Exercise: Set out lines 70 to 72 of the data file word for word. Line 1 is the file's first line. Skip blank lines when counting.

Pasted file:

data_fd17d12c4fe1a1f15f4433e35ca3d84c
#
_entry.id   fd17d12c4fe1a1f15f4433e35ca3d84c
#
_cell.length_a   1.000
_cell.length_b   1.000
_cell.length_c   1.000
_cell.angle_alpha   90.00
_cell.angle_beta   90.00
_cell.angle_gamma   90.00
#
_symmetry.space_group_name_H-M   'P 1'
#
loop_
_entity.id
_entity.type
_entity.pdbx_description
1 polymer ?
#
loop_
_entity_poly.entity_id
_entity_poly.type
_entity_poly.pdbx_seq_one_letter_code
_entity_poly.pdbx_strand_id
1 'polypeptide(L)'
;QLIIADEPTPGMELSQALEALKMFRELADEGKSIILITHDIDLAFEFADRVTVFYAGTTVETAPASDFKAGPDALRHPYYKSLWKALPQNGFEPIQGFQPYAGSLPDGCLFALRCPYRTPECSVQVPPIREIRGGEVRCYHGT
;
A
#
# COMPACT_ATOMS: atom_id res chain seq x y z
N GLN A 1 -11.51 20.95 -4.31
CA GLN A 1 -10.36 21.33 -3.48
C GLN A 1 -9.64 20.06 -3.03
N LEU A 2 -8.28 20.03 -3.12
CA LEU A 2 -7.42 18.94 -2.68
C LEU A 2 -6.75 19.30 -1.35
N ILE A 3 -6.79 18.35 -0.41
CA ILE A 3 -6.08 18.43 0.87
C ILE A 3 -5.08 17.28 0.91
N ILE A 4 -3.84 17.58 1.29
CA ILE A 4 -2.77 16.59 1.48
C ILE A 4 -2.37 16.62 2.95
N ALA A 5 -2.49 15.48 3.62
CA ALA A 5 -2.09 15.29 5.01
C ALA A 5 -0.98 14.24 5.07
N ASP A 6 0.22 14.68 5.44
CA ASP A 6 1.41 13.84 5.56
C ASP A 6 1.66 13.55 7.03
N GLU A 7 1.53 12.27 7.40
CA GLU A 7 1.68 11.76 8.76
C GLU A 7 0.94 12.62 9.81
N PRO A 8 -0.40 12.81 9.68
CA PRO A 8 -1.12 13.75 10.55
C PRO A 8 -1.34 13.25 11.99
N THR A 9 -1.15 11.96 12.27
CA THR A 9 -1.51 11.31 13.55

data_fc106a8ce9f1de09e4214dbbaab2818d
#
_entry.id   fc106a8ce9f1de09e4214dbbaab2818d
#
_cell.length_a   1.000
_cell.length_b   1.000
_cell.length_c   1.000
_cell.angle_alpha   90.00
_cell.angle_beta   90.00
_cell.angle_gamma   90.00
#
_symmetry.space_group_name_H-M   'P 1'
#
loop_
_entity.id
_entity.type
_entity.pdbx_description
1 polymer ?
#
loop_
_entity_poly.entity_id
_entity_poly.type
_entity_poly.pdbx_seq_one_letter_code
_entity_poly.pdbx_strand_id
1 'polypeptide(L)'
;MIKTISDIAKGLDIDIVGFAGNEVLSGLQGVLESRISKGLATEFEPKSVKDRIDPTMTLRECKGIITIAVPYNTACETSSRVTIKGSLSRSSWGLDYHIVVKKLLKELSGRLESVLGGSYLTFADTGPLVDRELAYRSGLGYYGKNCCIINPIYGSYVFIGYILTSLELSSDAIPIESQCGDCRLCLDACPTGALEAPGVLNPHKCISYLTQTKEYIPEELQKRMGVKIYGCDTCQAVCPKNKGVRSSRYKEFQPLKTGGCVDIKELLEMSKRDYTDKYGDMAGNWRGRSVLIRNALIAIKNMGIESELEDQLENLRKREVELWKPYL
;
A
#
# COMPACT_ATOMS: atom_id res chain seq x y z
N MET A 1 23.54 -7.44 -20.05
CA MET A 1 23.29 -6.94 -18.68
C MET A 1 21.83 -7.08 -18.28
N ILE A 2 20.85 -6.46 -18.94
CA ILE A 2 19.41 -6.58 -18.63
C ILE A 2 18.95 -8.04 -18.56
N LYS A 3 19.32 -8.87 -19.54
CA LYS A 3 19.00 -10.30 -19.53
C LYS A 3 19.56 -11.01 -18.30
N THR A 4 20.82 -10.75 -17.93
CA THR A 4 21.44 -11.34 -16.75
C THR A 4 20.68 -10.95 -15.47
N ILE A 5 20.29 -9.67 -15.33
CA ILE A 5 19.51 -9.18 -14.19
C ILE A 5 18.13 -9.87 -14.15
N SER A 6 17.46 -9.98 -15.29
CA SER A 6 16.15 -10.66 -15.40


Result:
loop_
_entity.id
_entity.type